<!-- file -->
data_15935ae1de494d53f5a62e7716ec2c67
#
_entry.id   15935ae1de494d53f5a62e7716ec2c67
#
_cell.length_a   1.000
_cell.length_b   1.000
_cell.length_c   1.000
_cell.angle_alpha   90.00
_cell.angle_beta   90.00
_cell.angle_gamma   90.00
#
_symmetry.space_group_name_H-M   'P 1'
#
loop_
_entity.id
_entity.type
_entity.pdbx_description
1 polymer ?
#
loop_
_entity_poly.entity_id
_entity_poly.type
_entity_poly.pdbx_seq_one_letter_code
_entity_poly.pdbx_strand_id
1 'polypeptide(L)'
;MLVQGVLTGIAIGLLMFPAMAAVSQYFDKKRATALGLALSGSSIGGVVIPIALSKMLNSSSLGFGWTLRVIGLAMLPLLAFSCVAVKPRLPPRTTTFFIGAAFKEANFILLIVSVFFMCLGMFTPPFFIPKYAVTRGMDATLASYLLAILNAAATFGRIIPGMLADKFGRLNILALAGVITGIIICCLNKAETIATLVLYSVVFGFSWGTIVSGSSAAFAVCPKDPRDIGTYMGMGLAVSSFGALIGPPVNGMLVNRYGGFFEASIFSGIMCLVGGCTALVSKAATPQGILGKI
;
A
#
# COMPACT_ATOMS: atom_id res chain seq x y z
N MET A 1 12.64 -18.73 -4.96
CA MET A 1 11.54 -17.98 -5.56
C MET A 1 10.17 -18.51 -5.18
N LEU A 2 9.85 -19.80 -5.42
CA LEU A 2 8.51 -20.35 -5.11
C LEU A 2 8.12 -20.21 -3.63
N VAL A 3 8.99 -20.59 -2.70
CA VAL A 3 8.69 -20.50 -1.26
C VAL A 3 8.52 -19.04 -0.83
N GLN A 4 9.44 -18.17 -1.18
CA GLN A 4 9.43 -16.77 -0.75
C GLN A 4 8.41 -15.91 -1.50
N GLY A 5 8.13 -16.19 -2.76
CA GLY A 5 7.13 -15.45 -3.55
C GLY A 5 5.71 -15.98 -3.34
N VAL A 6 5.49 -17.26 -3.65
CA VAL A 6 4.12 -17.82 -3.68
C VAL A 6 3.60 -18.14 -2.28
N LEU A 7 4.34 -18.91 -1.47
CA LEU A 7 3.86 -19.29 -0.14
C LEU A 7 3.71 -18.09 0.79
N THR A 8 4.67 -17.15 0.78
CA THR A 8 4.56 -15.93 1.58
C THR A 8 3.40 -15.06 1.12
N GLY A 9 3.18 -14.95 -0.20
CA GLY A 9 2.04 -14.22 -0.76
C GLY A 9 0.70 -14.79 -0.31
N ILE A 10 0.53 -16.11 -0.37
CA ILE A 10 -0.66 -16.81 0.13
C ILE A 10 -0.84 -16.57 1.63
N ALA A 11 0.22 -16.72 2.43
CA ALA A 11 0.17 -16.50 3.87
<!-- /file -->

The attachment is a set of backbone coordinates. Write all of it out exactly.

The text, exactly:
data_15935ae1de494d53f5a62e7716ec2c67
#
_entry.id   15935ae1de494d53f5a62e7716ec2c67
#
_cell.length_a   1.000
_cell.length_b   1.000
_cell.length_c   1.000
_cell.angle_alpha   90.00
_cell.angle_beta   90.00
_cell.angle_gamma   90.00
#
_symmetry.space_group_name_H-M   'P 1'
#
loop_
_entity.id
_entity.type
_entity.pdbx_description
1 polymer ?
#
loop_
_entity_poly.entity_id
_entity_poly.type
_entity_poly.pdbx_seq_one_letter_code
_entity_poly.pdbx_strand_id
1 'polypeptide(L)'
;MLVQGVLTGIAIGLLMFPAMAAVSQYFDKKRATALGLALSGSSIGGVVIPIALSKMLNSSSLGFGWTLRVIGLAMLPLLAFSCVAVKPRLPPRTTTFFIGAAFKEANFILLIVSVFFMCLGMFTPPFFIPKYAVTRGMDATLASYLLAILNAAATFGRIIPGMLADKFGRLNILALAGVITGIIICCLNKAETIATLVLYSVVFGFSWGTIVSGSSAAFAVCPKDPRDIGTYMGMGLAVSSFGALIGPPVNGMLVNRYGGFFEASIFSGIMCLVGGCTALVSKAATPQGILGKI
;
A
#
# COMPACT_ATOMS: atom_id res chain seq x y z
N MET A 1 12.64 -18.73 -4.96
CA MET A 1 11.54 -17.98 -5.56
C MET A 1 10.17 -18.51 -5.18
N LEU A 2 9.85 -19.80 -5.42
CA LEU A 2 8.51 -20.35 -5.11
C LEU A 2 8.12 -20.21 -3.63
N VAL A 3 8.99 -20.59 -2.70
CA VAL A 3 8.69 -20.50 -1.26
C VAL A 3 8.52 -19.04 -0.83
N GLN A 4 9.44 -18.17 -1.18
CA GLN A 4 9.43 -16.77 -0.75
C GLN A 4 8.41 -15.91 -1.50
N GLY A 5 8.13 -16.19 -2.76
CA GLY A 5 7.13 -15.45 -3.55
C GLY A 5 5.71 -15.98 -3.34
N VAL A 6 5.49 -17.26 -3.65
CA VAL A 6 4.12 -17.82 -3.68
C VAL A 6 3.60 -18.14 -2.28
N LEU A 7 4.34 -18.91 -1.47
CA LEU A 7 3.86 -19.29 -0.14
C LEU A 7 3.71 -18.09 0.79
N THR A 8 4.67 -17.15 0.78
CA THR A 8 4.56 -15.93 1.58
C THR A 8 3.40 -15.06 1.12
N GLY A 9 3.18 -14.95 -0.20
CA GLY A 9 2.04 -14.22 -0.76
C GLY A 9 0.70 -14.79 -0.31
N ILE A 10 0.53 -16.11 -0.37
CA ILE A 10 -0.66 -16.81 0.13
C ILE A 10 -0.84 -16.57 1.63
N ALA A 11 0.22 -16.72 2.43
CA ALA A 11 0.17 -16.50 3.87